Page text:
Monday, October 11, 2021

Substantial. . .

Some church buildings have furniture that is the antithesis of what happens there.  Think here of altars that are barely more than card tables.  Their lack of substance and presence only diminishes what happens there.  The same is true of baptismal fonts that hold little more than a tea cup of water and look as if they were an ash tray (remember those?) with legs.  How does that furniture befit what happens in that water by the power of the Word?  Or pulpits that fade into the background and look as if their only purpose is to hold up sermon notes.  Isn't the Verbum Domini Manet In Aeternum worth more than a small easel?   Even the lectern, perhaps the latest piece of furniture to adorn the chancel, deserves to be more than a stick with a shelf.  For from this is not the Word of God read into the hearts and minds of the hearers?

These things do not have to baroque in style or costly beyond measure but they should be substantial.  To offer them in something less also affects how we value what happens on them or in them.  There was a time when we knew better than to fade the pulpit into the wall with plexiglass or put the Lord's body and blood on a spindly little table.  Modern architecture seems to have forgotten this and left us a legacy of unworthy furniture for the things that God does at them, on them, or through them.  I have no particular design in mind but do suggest that we make sure that these pieces of liturgical furniture are worthy of the things that God does for us on them and through them.  They need to contribute to the whole picture and not detract from it.  That is the point of it, isn't it?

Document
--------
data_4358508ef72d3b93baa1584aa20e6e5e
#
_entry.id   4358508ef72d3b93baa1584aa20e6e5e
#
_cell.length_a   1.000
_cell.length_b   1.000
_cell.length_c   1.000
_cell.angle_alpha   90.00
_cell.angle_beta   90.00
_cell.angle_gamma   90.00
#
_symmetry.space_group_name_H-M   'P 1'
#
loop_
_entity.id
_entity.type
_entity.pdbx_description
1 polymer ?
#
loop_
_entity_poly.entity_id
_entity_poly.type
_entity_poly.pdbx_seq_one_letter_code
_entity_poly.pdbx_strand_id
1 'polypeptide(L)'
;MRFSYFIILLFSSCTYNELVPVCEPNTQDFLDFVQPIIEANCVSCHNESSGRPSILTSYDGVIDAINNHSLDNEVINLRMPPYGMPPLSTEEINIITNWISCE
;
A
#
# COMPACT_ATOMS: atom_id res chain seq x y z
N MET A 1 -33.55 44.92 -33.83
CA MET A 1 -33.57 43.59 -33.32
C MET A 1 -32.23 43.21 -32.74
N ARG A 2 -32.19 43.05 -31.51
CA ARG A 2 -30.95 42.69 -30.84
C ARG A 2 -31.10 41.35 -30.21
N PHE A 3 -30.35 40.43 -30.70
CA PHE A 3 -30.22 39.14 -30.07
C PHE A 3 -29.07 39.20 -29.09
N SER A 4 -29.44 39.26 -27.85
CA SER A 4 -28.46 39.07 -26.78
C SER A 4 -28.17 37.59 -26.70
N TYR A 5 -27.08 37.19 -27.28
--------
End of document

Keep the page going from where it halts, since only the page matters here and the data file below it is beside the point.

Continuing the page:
Though I have never served where one is, I think of the lecterns shaped like an eagle.  Though elaborate and quite large, they demonstrate the significance of what happens on that wood and display in form the Word sent forth, the eternal Gospel of Revelation, in which redemption alone is to be found.  And I think of the old altars with carving and stature.  Though elaborate and often dominating, they give us pause to consider what it is that God does on that altar in giving us the body and blood of His Son to eat and to drink.  Fonts should be substantial enough to signify the water of life that flows to us from Christ and claims us for Him by the power of the Holy Spirit.  I wish that fonts were large enough to immerse an infant if desired.  The pulpit needs to be raised because it is elevated speech -- not the pastor's opinions or his hobby horse for the moment but the Word of God preached in all its fullness for the saving of many and the encouragement of the faithful to everlasting life.

If you are building, consider my words.  If you are remodeling, consider them as well.  Make sure that this furniture is substantial and gives a weighty appearance to the very weighty things God does on them, in them, and through them. 

1 comment:

Carl Vehse said...

Maybe the remodelling can make a church look more like the Cathedral of Córdoba, which was remodelled from a mosque into a Christian cathedral in the 13th century.